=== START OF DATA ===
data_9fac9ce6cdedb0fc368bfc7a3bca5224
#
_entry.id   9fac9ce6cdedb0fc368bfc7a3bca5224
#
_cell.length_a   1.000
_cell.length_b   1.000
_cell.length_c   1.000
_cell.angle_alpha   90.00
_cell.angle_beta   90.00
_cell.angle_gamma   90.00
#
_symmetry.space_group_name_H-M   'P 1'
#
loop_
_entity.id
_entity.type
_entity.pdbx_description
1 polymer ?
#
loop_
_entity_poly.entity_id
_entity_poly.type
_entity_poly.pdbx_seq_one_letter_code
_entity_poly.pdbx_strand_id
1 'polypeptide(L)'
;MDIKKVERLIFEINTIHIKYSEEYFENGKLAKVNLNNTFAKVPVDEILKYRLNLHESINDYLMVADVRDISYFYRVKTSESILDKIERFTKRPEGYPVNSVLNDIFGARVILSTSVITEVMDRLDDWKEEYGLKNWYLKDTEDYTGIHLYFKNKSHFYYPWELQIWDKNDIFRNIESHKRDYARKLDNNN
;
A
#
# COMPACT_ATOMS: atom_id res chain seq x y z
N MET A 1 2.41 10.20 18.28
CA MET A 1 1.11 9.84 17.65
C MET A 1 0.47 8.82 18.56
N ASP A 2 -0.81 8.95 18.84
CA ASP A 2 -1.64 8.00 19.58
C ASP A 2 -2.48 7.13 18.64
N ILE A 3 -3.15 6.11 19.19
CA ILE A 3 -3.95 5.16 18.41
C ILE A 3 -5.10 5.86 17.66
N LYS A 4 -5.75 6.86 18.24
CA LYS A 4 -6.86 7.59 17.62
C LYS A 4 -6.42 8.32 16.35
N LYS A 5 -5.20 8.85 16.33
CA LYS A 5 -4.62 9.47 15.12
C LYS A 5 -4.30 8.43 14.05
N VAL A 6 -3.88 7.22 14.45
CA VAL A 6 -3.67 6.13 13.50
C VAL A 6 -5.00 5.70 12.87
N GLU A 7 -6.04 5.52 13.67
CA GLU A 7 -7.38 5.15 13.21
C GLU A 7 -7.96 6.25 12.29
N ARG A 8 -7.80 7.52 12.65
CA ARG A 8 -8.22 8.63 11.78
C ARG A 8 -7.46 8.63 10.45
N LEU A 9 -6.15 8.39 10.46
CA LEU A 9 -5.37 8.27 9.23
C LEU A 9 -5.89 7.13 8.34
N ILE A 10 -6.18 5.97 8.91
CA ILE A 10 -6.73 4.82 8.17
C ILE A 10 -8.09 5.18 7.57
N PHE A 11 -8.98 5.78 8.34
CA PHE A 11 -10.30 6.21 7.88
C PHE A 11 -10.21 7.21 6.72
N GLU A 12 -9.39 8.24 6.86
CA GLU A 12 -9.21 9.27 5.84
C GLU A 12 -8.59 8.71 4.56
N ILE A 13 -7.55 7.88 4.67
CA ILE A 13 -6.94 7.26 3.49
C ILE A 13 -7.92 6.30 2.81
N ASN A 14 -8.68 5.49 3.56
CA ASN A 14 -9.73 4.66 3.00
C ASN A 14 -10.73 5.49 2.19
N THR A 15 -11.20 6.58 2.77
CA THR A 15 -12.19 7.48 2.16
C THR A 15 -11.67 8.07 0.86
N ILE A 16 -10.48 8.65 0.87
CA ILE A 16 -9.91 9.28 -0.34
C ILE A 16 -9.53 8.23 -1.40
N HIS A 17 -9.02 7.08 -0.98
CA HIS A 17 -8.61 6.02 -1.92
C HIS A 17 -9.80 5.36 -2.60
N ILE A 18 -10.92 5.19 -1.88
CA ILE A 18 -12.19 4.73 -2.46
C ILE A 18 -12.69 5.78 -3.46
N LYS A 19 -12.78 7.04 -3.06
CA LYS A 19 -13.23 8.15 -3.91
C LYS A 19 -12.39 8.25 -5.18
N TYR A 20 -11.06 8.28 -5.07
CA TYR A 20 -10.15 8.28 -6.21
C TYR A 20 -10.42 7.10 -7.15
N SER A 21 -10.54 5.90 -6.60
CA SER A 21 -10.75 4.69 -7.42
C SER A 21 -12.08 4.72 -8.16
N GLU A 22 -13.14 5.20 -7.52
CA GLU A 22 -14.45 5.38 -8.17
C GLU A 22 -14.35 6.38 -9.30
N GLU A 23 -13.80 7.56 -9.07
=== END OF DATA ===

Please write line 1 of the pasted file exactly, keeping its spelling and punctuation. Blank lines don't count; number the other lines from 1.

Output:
data_9fac9ce6cdedb0fc368bfc7a3bca5224